Just over 100 gynaecologists are currently working in the Grand-Duchy, but the profession is slowly losing its appeal, according to physician Marc Stieber.
A possible reason that working as a gynaecologist in Luxembourg is losing its appeal is partly insurance-related, but also due to the lack of support from the political environment, especially in terms of night duty in hospitals.
The new hospital plan intends for hospitals that count more than 1,500 childbirths a year to have gynaecologists on duty 24/7. Maternity wards that do not reach these numbers, the hospital in Esch being one example, do not have to follow these exact guidelines. However, doctors will still have to be on call in case they are needed.
According to Robert Lemmer, president of the Luxembourg Society of Gynaecology and Obstetrics, having to be on duty and on the premises of the hospital is unnecessary, as there have not been any known problems in the past.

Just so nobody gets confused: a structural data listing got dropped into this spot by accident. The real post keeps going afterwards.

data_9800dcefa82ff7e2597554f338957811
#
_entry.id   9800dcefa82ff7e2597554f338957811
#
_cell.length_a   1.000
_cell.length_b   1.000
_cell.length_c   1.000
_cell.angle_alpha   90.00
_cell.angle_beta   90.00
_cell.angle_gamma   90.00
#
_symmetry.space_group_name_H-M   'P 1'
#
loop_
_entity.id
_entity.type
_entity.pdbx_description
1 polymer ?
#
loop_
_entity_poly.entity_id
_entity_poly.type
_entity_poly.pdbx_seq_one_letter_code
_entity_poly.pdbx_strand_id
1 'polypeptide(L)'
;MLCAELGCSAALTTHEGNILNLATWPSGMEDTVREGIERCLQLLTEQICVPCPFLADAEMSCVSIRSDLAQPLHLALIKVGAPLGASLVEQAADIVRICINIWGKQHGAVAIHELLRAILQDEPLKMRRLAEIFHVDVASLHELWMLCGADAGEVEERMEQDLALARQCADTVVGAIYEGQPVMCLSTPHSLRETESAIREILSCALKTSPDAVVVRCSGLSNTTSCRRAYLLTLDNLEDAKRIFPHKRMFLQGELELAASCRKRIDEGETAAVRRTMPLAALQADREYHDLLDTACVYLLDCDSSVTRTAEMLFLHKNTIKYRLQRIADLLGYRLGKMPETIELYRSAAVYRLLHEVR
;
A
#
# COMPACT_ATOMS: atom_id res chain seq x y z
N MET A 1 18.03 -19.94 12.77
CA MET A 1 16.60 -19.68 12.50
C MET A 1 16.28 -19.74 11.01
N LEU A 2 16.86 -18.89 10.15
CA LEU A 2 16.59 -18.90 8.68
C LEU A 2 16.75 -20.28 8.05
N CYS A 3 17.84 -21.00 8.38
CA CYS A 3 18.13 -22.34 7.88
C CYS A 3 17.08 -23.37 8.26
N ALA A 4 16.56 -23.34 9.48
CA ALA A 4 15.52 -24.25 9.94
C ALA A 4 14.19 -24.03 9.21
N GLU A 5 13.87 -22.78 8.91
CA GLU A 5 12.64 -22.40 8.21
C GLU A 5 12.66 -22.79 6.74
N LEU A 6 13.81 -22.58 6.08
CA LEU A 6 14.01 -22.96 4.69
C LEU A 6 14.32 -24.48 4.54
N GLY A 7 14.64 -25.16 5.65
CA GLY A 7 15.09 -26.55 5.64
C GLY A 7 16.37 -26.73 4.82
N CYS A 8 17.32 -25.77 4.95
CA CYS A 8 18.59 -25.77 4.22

Physician Marc Stieber feels that the idea of being on duty in hospital 24/7 has not been fully thought through, as the law in question has not considered the lack of budget required for not only the gynaecologists themselves, but also paediatricians and anaesthesiologists who would also have to be on-call non-stop.
Additional uncertainties arise: would doctors who were on call for the night have an off day the following day? How would those costs be covered, especially as their regular doctor’s practises would have to remain open for standard consultations as usual?
Another issue, according to Stieber, is that of insurances. Gynaecologists would, of course, not practise medicine without being covered for insurance. To be more specific, as doctors would be treating new patients when urgent care is needed, this comes with a lot more risks, largely due to the fact that they do not necessarily know the patients and their medical history.
Whilst physicians are covered by the professional responsibility of the hospitals and the Ministry, larger insurance companies would most likely not be willing to take the risk.
On a slightly different note, birth rates went down from 6,581 to 6,702 between 2014 and 2016, according to a recent report.